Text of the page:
The delta variant is quickly becoming the dominant strain of COVID-19 in the U.S. In fact, the variant is moving across the nation at such a rapid pace, that the Centers for Disease Control and Prevention has reported that it makes up roughly 80% of COVID cases in areas of the Midwest and upper mountain states, and 51.7% of all new COVID cases in the U.S. over the last month, according to the Washington Post.
But despite the fact that the delta variant of COVID-19 is spreading so quickly throughout the U.S., it remains a fairly new threat. As a result, people have a lot of questions about it, including: How can I know if I have the delta variant of COVID-19? Are the delta variant symptoms any different?
A regular COVID-19 test may not tell you which specific variant is afflicting you. And while it’s possible that your symptoms may offer a clue, any differences would be minor, William Schaffner, MD, Professor of Medicine in the Division of Infectious Diseases at the Vanderbilt University Medical Center, tells Refinery29. “The illness is pretty much the same, but there are nuances [of the delta variant] which are being discussed,” Dr. Schaffner explains. “Symptoms being discussed from the delta variant is that it causes less disruption of taste and smell. The other thing I’ve seen discussed is whether this illness has more or less diarrhea associated with it.”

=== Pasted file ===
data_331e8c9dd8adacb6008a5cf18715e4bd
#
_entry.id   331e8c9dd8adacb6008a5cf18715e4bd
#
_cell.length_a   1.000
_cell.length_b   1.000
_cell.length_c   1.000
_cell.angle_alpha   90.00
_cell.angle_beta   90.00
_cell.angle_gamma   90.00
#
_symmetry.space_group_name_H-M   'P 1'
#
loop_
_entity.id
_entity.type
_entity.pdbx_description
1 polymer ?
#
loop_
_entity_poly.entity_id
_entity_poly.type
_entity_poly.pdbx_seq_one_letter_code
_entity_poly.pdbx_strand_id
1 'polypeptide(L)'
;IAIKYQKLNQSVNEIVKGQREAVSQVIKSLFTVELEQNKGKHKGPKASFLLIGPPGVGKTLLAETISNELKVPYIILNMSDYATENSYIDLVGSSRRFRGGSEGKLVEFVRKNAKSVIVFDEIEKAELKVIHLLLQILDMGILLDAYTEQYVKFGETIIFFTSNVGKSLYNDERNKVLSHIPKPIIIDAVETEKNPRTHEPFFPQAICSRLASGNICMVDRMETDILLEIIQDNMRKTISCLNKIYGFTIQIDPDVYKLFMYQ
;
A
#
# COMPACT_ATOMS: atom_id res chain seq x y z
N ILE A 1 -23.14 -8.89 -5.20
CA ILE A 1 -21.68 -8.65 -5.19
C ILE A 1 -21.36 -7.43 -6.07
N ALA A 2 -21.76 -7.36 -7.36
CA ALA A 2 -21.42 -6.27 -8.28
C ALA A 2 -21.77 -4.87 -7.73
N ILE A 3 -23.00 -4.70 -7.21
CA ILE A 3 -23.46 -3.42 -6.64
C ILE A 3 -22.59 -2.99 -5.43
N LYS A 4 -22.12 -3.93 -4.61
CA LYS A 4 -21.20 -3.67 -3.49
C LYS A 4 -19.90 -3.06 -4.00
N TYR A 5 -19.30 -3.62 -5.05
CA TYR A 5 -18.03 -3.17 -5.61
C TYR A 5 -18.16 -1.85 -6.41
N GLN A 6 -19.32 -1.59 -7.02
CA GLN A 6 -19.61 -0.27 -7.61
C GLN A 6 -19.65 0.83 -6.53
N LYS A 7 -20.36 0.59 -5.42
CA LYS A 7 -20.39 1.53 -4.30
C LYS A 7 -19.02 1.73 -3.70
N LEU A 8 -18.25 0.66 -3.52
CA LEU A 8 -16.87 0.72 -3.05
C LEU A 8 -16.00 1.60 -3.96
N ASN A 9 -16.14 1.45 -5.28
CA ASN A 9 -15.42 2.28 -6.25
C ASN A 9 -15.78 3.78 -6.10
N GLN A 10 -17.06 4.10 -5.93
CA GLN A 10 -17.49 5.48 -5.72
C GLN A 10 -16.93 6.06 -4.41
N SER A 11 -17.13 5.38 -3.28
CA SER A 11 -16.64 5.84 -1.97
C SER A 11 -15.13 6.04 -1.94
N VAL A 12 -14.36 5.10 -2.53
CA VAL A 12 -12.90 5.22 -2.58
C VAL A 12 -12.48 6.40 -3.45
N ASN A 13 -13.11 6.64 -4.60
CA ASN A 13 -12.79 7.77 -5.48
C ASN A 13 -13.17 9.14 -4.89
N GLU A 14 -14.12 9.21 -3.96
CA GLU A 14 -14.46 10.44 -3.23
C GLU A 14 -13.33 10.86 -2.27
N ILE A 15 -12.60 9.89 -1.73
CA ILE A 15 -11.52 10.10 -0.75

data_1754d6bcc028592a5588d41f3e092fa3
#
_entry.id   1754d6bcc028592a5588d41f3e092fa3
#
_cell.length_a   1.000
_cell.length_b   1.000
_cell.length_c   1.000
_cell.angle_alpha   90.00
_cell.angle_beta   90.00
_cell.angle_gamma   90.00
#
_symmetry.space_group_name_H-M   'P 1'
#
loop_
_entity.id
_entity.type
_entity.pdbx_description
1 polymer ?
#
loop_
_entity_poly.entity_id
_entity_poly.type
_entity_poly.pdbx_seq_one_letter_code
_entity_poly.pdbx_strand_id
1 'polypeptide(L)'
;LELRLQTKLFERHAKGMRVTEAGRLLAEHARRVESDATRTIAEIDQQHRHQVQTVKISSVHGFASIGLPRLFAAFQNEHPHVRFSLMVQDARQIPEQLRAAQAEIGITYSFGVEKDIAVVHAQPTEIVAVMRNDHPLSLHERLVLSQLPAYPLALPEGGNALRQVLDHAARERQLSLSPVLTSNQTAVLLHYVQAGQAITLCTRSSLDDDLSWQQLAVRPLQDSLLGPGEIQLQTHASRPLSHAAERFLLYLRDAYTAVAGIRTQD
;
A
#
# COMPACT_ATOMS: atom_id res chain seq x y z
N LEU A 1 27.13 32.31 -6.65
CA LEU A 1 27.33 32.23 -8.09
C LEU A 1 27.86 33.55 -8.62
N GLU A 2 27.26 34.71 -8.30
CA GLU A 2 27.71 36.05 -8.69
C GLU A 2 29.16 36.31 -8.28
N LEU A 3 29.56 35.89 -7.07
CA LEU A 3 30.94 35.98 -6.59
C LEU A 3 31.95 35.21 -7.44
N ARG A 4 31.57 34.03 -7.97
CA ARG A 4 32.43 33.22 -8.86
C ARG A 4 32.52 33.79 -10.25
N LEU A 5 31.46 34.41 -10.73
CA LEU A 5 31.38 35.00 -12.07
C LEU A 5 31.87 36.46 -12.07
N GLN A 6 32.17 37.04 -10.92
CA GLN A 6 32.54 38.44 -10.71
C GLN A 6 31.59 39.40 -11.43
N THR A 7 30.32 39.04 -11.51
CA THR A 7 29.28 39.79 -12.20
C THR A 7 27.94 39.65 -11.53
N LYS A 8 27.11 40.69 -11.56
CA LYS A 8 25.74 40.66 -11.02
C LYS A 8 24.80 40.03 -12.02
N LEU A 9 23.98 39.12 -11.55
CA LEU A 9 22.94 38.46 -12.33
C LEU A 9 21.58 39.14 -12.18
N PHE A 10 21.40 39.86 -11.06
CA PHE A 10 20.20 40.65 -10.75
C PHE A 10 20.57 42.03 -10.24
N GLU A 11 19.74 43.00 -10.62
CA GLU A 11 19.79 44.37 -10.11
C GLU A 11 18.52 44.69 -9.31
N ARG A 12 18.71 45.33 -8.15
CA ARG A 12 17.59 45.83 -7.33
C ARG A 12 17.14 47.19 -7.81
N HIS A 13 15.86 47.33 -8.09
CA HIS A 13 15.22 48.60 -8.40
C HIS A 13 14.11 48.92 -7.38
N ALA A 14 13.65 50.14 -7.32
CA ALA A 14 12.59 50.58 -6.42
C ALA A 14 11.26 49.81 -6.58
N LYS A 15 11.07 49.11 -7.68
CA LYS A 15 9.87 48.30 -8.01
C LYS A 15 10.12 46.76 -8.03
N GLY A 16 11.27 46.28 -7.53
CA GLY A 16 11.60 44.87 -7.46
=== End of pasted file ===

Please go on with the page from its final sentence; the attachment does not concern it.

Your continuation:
But Dr. Schaffer adds that “from a practical point of view, there’s nothing distinctive about symptoms of the delta variant.” You may be less likely to lose or notice a difference in your sense of taste or smell — but plenty of people with earlier strains of COVID-19 didn’t experience a change in their taste or smell either. Like all the strains of COVID-19 that we’ve encountered so far, the delta variant could cause issues like a cough, shortness of breath, a fever, body aches, congestion, and more. But if you’re trying to figure out if you have a certain variant, symptoms alone aren’t enough to go on.
Besides symptoms, the delta variant behaves differently from other strains of COVID-19 in a few key ways, Dr. Schaffner says, including the speed at which people get infected and who in particular gets infected.
“[The delta variant] is more contagious and spreads more readily,” he explains. “What makes that so? The virologists and immunologists are working on that now, but it has the capacity to attach to the cells in the mucus membrane more readily. Now, when people confront the delta variant, it takes less of the virus to make you sick. It’s easier for it to initiate an infection.”
This threat of infection is obviously higher in people who are unvaccinated or half-vaccinated, a trend Dr. Schaffner says he’s seeing more in younger people and is backed by eye-opening statistics: Only 38 percent of people aged 18 to 29 in the U.S. received one dose of the COVID-19 vaccine as of June.
Overall, while the delta variant may differ slightly from the standard COVID-19 strains, it’s still largely the same virus and will still be studied as such. Dr. Schaffner’s takeaway? To get vaccinated, plain and simple. “The vaccine still protects against [the delta variant],” he says.
The urgent need for vaccination is a universally agreed-upon sentiment backed by medical professionals, including Dr. Anthony Fauci. Just last Thursday during an interview with NPR’s All Things Considered, Dr. Fauci was asked whether the approved COVID-19 vaccines work against the delta variant. “The answer is yes, it does,” he said during the sit-down. It doesn’t get much clearer than that.
By Asia Ewart